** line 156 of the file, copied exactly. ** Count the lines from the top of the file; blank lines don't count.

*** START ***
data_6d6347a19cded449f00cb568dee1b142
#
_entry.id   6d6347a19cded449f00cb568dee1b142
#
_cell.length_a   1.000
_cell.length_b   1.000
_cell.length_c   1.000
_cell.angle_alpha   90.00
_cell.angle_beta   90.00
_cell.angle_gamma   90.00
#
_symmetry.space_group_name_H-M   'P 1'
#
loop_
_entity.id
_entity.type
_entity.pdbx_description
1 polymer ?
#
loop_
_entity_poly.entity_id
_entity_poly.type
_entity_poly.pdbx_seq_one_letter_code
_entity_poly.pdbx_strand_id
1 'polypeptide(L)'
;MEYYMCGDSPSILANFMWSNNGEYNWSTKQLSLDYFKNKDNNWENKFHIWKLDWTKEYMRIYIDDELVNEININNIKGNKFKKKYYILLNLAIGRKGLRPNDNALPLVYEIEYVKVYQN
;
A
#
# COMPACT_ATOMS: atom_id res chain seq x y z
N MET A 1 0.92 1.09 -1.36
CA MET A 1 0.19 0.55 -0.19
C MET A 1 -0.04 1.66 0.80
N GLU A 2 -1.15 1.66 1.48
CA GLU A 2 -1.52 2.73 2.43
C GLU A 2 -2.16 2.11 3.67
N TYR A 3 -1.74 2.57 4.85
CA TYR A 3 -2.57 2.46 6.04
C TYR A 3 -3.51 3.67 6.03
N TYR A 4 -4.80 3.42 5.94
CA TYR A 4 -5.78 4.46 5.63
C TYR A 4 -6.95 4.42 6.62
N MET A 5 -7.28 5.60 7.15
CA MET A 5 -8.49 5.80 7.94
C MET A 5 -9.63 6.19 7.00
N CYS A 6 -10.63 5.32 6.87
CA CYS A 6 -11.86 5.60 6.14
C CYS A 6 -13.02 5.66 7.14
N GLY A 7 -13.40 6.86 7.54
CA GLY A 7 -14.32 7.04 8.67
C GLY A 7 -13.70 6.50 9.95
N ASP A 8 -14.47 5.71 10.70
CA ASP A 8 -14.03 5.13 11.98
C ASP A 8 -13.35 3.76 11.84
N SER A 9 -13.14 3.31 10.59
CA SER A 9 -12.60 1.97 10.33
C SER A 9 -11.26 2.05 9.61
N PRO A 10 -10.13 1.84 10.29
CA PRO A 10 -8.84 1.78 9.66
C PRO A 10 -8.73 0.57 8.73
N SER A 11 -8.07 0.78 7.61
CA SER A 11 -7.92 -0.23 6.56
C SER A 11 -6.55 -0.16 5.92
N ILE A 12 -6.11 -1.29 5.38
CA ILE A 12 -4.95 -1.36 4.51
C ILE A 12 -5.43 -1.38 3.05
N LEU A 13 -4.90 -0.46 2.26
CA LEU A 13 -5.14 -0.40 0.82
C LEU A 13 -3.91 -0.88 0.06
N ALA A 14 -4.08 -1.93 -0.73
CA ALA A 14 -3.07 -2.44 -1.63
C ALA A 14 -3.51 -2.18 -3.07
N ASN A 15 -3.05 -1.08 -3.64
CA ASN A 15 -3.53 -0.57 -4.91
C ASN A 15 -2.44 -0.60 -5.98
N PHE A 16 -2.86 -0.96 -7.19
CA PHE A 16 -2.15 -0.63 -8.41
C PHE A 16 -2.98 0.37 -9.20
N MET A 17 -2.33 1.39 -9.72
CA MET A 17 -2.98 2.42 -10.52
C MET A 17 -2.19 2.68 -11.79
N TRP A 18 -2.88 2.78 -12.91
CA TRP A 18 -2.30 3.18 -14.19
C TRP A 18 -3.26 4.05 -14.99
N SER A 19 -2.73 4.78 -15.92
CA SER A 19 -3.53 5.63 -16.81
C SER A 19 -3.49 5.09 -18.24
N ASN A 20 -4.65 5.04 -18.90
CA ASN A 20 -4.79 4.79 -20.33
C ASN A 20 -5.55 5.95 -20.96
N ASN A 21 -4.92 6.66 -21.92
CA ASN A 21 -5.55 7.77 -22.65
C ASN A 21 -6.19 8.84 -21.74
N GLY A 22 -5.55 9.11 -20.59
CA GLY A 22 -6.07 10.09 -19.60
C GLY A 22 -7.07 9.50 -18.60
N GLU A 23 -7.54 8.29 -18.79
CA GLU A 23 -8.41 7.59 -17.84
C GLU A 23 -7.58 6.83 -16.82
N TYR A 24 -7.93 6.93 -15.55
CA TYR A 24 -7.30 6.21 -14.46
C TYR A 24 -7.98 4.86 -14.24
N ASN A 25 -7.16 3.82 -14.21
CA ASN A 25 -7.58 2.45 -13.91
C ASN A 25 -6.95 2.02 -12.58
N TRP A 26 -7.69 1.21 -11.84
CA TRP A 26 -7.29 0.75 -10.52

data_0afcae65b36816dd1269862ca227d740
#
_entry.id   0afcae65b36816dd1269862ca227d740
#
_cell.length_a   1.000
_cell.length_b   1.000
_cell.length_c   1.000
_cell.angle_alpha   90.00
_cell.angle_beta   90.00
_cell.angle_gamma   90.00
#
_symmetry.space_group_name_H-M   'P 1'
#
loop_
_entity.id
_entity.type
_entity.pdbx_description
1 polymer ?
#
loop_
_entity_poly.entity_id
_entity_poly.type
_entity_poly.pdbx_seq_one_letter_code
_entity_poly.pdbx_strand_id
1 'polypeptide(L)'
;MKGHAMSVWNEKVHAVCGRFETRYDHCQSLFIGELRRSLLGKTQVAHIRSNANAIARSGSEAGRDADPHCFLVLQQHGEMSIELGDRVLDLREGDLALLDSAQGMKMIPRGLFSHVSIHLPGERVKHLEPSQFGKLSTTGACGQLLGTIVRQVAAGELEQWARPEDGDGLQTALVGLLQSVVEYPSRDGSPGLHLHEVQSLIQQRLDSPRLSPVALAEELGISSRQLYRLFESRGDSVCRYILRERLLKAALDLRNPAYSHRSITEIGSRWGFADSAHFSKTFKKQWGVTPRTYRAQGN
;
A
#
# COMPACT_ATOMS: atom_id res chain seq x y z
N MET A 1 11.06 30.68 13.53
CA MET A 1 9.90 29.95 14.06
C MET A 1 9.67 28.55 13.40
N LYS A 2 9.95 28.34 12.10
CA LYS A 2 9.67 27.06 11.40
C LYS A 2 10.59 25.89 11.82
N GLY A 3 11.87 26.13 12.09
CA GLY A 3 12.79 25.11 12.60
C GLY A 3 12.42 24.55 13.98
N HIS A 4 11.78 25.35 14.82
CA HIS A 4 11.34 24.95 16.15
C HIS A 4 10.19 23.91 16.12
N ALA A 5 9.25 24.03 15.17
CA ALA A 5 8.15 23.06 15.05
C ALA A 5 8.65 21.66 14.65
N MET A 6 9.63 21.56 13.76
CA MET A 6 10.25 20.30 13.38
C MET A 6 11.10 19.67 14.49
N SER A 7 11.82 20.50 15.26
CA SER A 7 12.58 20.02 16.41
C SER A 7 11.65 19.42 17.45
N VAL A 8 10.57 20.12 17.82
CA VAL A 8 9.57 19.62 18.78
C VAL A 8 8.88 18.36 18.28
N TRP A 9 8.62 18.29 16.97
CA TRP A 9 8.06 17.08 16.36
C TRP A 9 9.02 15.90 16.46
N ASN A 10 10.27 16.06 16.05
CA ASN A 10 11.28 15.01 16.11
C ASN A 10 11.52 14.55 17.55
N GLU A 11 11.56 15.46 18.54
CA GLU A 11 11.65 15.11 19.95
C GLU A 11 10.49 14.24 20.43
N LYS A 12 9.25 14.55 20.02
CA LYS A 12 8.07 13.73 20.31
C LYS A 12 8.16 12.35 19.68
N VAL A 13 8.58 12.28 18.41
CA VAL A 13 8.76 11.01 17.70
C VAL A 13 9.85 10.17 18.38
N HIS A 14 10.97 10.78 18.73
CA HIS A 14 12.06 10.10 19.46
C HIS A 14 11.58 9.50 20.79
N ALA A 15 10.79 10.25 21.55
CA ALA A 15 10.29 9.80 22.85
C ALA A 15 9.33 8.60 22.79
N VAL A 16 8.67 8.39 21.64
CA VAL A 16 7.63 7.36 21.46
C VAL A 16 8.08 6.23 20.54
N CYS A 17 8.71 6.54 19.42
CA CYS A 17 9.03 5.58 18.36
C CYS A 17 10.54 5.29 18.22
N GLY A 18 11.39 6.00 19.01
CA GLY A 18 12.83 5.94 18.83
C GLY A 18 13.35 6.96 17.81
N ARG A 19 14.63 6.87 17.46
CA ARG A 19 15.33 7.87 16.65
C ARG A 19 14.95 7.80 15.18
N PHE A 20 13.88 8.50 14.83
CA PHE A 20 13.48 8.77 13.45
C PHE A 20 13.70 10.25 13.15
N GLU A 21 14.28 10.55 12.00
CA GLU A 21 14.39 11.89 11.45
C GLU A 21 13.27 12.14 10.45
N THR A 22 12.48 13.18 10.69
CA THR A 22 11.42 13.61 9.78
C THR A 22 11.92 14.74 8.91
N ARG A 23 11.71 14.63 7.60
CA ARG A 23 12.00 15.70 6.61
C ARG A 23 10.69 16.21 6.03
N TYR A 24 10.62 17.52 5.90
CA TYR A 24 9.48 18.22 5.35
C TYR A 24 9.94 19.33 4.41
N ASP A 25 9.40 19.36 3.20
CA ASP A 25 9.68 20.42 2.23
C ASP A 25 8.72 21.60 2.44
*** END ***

N SER A 7 11.82 20.50 15.26